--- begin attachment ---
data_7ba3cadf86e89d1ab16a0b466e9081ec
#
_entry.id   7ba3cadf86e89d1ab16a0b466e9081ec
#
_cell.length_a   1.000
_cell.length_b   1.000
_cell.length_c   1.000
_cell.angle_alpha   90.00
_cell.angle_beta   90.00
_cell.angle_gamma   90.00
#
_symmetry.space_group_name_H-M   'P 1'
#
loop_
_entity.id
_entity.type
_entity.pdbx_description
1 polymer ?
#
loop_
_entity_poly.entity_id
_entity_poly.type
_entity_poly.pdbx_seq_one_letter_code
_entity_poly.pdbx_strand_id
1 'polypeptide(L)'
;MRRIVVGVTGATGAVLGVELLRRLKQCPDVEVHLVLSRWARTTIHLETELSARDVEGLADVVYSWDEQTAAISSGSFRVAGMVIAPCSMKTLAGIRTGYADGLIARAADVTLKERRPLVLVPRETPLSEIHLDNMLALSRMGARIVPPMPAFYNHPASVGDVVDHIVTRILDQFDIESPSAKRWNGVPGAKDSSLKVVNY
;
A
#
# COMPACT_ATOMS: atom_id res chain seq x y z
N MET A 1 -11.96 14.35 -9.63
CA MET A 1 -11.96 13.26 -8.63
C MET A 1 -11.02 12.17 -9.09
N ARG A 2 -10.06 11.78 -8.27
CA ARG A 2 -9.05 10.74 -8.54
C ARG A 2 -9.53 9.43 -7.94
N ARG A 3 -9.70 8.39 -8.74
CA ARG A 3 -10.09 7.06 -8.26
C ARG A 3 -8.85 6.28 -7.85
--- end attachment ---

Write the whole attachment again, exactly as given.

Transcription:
data_7ba3cadf86e89d1ab16a0b466e9081ec
#
_entry.id   7ba3cadf86e89d1ab16a0b466e9081ec
#
_cell.length_a   1.000
_cell.length_b   1.000
_cell.length_c   1.000
_cell.angle_alpha   90.00
_cell.angle_beta   90.00
_cell.angle_gamma   90.00
#
_symmetry.space_group_name_H-M   'P 1'
#
loop_
_entity.id
_entity.type
_entity.pdbx_description
1 polymer ?
#
loop_
_entity_poly.entity_id
_entity_poly.type
_entity_poly.pdbx_seq_one_letter_code
_entity_poly.pdbx_strand_id
1 'polypeptide(L)'
;MRRIVVGVTGATGAVLGVELLRRLKQCPDVEVHLVLSRWARTTIHLETELSARDVEGLADVVYSWDEQTAAISSGSFRVAGMVIAPCSMKTLAGIRTGYADGLIARAADVTLKERRPLVLVPRETPLSEIHLDNMLALSRMGARIVPPMPAFYNHPASVGDVVDHIVTRILDQFDIESPSAKRWNGVPGAKDSSLKVVNY
;
A
#
# COMPACT_ATOMS: atom_id res chain seq x y z
N MET A 1 -11.96 14.35 -9.63
CA MET A 1 -11.96 13.26 -8.63
C MET A 1 -11.02 12.17 -9.09
N ARG A 2 -10.06 11.78 -8.27
CA ARG A 2 -9.05 10.74 -8.54
C ARG A 2 -9.53 9.43 -7.94
N ARG A 3 -9.70 8.39 -8.74
CA ARG A 3 -10.09 7.06 -8.26
C ARG A 3 -8.85 6.28 -7.85